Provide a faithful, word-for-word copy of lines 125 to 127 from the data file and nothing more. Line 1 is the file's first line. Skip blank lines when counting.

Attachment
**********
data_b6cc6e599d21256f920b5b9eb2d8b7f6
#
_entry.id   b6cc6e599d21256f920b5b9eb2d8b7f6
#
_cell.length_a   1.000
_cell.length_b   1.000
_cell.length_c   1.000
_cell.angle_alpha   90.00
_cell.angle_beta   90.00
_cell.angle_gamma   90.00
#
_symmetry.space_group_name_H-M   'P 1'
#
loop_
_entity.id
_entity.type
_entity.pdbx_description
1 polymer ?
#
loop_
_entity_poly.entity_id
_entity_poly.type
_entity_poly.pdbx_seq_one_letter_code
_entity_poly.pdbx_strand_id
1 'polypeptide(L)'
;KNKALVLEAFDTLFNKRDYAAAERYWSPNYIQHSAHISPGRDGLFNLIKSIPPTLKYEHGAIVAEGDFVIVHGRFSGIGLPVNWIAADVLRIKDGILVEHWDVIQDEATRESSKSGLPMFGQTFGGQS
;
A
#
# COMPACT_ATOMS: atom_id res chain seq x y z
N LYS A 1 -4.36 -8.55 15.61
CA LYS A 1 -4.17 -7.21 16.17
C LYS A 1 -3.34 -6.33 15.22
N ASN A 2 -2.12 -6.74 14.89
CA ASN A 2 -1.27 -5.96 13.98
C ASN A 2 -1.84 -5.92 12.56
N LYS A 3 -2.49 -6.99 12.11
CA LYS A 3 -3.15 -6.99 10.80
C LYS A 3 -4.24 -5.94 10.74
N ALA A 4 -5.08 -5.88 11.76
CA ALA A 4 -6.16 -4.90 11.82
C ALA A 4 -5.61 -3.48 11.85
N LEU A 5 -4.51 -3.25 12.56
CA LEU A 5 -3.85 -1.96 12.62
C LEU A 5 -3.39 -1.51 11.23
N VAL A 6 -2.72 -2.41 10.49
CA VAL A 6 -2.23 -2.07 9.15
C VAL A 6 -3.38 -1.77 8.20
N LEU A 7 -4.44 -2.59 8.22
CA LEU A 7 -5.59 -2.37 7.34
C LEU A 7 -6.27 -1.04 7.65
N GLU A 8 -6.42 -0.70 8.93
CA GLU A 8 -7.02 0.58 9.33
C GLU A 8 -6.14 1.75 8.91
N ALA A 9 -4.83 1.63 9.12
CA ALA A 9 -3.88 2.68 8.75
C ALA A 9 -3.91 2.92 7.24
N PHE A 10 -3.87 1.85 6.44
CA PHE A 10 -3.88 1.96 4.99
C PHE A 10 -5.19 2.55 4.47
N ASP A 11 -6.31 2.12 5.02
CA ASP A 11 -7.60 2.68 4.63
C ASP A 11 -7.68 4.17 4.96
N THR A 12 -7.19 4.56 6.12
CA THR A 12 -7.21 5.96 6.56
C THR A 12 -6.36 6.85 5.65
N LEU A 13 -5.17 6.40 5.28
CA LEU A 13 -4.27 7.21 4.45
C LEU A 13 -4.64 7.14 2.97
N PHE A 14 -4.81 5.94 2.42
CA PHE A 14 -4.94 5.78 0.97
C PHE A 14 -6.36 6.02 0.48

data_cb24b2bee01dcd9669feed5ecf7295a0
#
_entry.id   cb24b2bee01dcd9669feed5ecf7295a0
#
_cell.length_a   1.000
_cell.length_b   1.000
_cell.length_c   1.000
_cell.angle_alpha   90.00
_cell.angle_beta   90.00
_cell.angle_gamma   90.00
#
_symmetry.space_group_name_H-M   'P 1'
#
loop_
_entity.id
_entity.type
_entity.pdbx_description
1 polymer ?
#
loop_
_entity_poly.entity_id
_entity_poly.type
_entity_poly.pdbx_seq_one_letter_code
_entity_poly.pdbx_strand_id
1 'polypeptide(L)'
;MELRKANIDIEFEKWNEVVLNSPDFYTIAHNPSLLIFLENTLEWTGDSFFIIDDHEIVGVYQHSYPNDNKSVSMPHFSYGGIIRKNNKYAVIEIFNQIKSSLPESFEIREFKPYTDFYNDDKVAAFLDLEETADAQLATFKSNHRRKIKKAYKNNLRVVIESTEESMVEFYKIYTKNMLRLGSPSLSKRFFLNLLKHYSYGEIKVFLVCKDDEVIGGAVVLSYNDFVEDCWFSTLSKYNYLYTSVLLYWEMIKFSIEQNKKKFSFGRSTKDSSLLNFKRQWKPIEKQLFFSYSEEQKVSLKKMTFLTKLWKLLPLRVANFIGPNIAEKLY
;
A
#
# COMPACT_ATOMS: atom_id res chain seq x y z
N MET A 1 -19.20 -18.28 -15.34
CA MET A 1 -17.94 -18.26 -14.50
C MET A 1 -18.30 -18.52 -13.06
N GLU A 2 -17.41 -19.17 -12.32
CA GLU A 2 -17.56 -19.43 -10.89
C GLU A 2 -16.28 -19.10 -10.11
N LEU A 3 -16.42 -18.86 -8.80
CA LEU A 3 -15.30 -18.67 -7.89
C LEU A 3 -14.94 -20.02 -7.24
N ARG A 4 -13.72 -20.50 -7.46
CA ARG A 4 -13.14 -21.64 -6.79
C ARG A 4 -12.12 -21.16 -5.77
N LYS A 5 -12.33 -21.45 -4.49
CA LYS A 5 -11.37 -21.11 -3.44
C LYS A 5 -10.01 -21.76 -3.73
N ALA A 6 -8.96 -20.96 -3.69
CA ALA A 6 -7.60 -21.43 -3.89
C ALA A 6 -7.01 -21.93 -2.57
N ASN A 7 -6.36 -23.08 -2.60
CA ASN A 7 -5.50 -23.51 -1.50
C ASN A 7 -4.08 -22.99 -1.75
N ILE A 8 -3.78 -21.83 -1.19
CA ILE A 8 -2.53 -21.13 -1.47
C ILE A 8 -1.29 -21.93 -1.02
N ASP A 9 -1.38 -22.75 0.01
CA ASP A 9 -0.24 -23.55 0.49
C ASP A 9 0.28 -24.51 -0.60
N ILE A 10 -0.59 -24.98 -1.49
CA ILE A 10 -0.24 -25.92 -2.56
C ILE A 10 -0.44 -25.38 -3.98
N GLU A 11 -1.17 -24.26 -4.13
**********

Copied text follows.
CA ILE A 8 -2.53 -21.13 -1.47
C ILE A 8 -1.29 -21.93 -1.02
N ASP A 9 -1.38 -22.75 0.01